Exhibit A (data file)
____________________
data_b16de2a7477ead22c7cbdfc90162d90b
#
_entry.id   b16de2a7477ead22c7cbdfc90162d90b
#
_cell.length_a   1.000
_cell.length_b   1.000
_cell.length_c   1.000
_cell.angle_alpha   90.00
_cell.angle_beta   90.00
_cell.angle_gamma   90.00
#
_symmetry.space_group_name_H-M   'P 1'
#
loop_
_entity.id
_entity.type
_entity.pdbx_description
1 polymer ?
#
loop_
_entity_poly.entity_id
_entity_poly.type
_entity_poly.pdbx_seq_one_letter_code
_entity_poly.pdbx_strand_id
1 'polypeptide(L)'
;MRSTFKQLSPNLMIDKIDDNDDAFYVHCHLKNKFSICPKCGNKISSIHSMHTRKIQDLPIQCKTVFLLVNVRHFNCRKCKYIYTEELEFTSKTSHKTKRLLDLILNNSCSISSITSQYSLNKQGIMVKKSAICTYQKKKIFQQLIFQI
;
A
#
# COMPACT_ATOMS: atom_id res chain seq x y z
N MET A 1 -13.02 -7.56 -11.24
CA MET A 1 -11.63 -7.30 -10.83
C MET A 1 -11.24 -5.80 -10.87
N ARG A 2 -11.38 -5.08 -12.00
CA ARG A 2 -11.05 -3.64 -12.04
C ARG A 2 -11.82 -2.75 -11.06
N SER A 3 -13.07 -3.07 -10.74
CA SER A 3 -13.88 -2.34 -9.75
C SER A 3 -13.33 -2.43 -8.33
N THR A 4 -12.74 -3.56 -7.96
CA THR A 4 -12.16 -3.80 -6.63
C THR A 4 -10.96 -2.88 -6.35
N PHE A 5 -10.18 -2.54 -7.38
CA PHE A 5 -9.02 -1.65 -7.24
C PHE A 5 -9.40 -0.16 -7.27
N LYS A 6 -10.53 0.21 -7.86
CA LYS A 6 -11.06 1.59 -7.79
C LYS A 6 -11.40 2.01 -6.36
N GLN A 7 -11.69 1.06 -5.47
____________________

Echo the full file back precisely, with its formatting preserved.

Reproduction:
data_b16de2a7477ead22c7cbdfc90162d90b
#
_entry.id   b16de2a7477ead22c7cbdfc90162d90b
#
_cell.length_a   1.000
_cell.length_b   1.000
_cell.length_c   1.000
_cell.angle_alpha   90.00
_cell.angle_beta   90.00
_cell.angle_gamma   90.00
#
_symmetry.space_group_name_H-M   'P 1'
#
loop_
_entity.id
_entity.type
_entity.pdbx_description
1 polymer ?
#
loop_
_entity_poly.entity_id
_entity_poly.type
_entity_poly.pdbx_seq_one_letter_code
_entity_poly.pdbx_strand_id
1 'polypeptide(L)'
;MRSTFKQLSPNLMIDKIDDNDDAFYVHCHLKNKFSICPKCGNKISSIHSMHTRKIQDLPIQCKTVFLLVNVRHFNCRKCKYIYTEELEFTSKTSHKTKRLLDLILNNSCSISSITSQYSLNKQGIMVKKSAICTYQKKKIFQQLIFQI
;
A
#
# COMPACT_ATOMS: atom_id res chain seq x y z
N MET A 1 -13.02 -7.56 -11.24
CA MET A 1 -11.63 -7.30 -10.83
C MET A 1 -11.24 -5.80 -10.87
N ARG A 2 -11.38 -5.08 -12.00
CA ARG A 2 -11.05 -3.64 -12.04
C ARG A 2 -11.82 -2.75 -11.06
N SER A 3 -13.07 -3.07 -10.74
CA SER A 3 -13.88 -2.34 -9.75
C SER A 3 -13.33 -2.43 -8.33
N THR A 4 -12.74 -3.56 -7.96
CA THR A 4 -12.16 -3.80 -6.63
C THR A 4 -10.96 -2.88 -6.35
N PHE A 5 -10.18 -2.54 -7.38
CA PHE A 5 -9.02 -1.65 -7.24
C PHE A 5 -9.40 -0.16 -7.27
N LYS A 6 -10.53 0.21 -7.86
CA LYS A 6 -11.06 1.59 -7.79
C LYS A 6 -11.40 2.01 -6.36
N GLN A 7 -11.69 1.06 -5.47